Full marks though to Suzuki for designing its own hard bags for the C90T. They look good and can carry a lot. The problem is you can’t take them off. (You can if you have plenty of time and the right tools according to Suzuki).
That we think is a shame as there’s something to be said for stripping the ‘bike down when you’re not touring and enjoying the simple naked cruiser look.
Which brings us to the screen. Suzuki’s design team spent some time getting this right and it looks good and works well. But you can’t take that off either. You could if you really wanted to but it’s no quick release system and you’d be left with some odd-looking bolt holes. Not every owner would want to remove the C90T’s screen, but it would be good to at least have the choice.
And when wearing its tourer hat the C90T needs cruise control. Not necessarily as standard but available as an option. Absolutely no debate.
The Suzuki Boulevard C90T is on sale now in B.O.S.S specification for $13,999. That’s $1700 more than the V Star Tourer ($12,290) and just over $700 more than Honda’s Interstate ($13,240). You could consider a Harley-Davidson Softail Classic but at $17,599 it’s a huge $3,600 more than the Suzuki.
It will be interesting to see what the two other C90Ts are priced at when they arrive in a month’s time. Suzuki has said they are going to be several hundred dollars less than this B.O.S.S. version which will bring the C90T almost head on in price with its other Japanese competitors.
What Others Say
“Suzuki’s new Boulevard C90T B.O.S.S. combines clever, head turning looks with performance that delivers, whether you are taking a quick trip to your local bar, or a high-mileage interstate excursion.” — Ultimate Motorcycling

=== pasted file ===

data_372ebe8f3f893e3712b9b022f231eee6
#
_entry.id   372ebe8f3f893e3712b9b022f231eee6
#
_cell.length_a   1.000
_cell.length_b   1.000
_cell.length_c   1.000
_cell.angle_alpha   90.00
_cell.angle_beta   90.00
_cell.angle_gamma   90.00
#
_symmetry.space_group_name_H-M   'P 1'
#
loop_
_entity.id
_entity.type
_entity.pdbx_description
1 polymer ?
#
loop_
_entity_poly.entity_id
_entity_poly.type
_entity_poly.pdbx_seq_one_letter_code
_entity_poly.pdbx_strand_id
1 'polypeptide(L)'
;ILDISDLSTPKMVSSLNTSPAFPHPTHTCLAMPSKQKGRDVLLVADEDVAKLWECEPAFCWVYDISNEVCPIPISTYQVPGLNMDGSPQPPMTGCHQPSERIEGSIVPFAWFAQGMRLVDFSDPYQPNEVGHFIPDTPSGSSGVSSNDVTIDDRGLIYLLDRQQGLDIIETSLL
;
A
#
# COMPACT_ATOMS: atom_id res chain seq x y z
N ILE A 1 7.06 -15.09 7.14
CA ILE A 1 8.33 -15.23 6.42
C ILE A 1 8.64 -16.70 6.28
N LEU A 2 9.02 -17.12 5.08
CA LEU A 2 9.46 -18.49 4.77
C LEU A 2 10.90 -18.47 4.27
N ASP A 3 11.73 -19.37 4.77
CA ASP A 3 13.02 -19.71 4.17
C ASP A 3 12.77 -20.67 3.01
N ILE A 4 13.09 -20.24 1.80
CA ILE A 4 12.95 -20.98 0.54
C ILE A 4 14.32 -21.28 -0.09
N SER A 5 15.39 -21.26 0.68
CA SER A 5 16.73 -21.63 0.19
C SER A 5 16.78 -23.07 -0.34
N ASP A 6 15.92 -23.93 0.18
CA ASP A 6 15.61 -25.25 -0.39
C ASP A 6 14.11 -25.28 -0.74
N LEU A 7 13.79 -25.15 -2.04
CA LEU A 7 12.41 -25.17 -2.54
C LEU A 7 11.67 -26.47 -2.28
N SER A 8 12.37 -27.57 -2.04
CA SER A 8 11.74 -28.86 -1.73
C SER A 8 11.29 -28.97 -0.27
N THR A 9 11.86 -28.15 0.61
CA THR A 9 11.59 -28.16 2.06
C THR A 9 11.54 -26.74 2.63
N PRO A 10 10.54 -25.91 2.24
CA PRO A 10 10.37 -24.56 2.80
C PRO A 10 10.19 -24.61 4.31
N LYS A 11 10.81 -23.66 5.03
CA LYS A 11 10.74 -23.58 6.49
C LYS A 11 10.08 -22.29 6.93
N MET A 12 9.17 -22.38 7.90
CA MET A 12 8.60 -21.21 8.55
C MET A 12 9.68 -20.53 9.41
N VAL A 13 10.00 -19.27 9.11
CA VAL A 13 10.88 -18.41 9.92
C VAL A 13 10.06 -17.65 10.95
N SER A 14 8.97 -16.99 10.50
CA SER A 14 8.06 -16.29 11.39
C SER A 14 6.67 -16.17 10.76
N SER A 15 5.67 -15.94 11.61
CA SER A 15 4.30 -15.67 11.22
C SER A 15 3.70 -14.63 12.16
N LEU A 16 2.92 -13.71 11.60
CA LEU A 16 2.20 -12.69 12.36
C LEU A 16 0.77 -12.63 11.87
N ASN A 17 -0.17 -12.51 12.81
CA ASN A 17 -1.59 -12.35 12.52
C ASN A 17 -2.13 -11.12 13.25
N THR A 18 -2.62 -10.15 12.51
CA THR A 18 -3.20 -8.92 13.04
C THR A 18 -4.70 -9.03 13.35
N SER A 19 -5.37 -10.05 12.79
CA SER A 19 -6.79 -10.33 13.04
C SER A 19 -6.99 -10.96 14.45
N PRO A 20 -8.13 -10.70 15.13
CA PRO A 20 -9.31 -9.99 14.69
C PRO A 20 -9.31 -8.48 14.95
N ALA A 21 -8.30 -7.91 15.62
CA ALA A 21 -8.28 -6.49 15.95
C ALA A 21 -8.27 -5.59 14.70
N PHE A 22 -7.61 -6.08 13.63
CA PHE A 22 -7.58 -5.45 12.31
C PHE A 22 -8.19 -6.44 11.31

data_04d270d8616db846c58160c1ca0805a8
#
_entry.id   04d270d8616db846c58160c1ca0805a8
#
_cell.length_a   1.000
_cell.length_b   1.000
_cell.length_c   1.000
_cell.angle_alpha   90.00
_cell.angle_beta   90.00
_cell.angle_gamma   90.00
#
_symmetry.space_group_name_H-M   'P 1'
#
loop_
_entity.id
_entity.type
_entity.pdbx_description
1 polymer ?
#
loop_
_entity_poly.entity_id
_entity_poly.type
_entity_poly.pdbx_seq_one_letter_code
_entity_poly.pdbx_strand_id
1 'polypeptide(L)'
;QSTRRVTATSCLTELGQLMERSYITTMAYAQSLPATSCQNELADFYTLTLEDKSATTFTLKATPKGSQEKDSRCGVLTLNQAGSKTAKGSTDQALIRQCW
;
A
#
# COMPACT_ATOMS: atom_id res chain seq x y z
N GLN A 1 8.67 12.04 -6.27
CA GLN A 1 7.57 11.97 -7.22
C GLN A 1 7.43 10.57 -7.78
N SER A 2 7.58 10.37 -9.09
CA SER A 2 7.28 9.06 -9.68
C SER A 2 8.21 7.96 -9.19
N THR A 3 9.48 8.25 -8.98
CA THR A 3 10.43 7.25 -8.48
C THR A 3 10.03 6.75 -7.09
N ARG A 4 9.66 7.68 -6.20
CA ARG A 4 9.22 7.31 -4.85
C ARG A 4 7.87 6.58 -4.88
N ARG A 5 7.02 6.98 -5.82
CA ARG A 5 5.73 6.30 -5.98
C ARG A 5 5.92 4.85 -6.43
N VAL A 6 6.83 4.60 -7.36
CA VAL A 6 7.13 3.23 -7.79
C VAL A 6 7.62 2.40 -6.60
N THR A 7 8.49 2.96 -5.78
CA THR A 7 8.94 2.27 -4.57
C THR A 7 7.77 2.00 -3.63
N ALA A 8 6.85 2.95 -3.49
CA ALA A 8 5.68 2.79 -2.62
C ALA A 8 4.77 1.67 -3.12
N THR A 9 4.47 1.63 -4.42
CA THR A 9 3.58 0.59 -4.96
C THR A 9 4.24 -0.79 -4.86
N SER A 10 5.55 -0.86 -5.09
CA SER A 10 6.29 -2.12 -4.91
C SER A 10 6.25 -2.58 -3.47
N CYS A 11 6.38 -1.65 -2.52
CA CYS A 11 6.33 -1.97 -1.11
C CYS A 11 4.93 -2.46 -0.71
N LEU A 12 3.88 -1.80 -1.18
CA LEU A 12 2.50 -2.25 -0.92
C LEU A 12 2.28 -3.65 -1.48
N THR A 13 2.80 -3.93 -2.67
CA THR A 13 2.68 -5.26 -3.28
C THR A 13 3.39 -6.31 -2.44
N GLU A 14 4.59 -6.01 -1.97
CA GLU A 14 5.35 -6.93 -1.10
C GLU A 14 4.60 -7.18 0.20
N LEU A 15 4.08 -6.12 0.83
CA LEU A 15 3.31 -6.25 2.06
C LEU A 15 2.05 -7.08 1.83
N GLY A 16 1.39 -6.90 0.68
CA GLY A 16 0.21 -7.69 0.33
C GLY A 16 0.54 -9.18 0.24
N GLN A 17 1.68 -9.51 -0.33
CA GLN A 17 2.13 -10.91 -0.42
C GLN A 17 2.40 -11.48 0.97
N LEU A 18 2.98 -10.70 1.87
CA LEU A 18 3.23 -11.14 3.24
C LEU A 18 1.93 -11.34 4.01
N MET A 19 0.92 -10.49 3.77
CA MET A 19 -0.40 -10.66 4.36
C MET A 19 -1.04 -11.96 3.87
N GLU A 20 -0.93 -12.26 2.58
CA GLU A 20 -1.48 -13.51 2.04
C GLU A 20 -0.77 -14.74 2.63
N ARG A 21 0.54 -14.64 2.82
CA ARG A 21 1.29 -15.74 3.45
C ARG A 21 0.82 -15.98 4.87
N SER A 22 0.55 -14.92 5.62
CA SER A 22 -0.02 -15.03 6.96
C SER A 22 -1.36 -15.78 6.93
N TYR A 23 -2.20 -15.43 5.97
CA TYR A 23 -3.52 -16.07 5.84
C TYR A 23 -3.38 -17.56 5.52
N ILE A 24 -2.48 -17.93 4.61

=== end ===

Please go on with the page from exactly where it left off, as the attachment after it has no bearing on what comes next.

“The B.O.S.S. is an attractive, affordable, large-displacement tourer, with plenty of room for the owner to accessorize. And while there are insulting and nasty words we usually use with the term boss (usually cussing is involved), happily, I have none to associate with this B.O.S.S. I’ve got nothing but nice things to say. It’s the one boss you won’t mind going on a trip with. Now that’s a rarity.” — Road Bike
There’s no such thing as the perfect cruiser tourer but this Suzuki Boulevard C90T is a big step forward for the Suzuki brand. To our eyes the C90T looks good and handles and performs well.
On a sunny day cruising in Southern California the C90T’s seat is a pleasant place to be. It also has good touring abilities and is more than capable of taking two-up with their luggage over long distances.
Overall the C90T is a good, honest cruiser. It doesn’t pretend to be anything else.
Suzuki has faced some tough times in recent years. It tell us the Boulevard C90T B.O.S.S. is just the start of some exciting things we can expect to see coming down the line starting with 31 new model or revised product introductions for this model year alone.
That’s kind of appropriate as August 2013 marks Suzuki’s 50th anniversary of selling motorcycles here in the U.S. Happy anniversary Suzuki it looks like your celebratory year is off to a flying start.
RideApart Rating: 7/10
This article introduces Tim Watson, RideApart’s new Cruiser Editor. A veteran of the auto industry, Tim also writes motorcycle travel books. There and Back Again to See How Far It Is tells the story of his travels around small town America on a Harley-Davidson.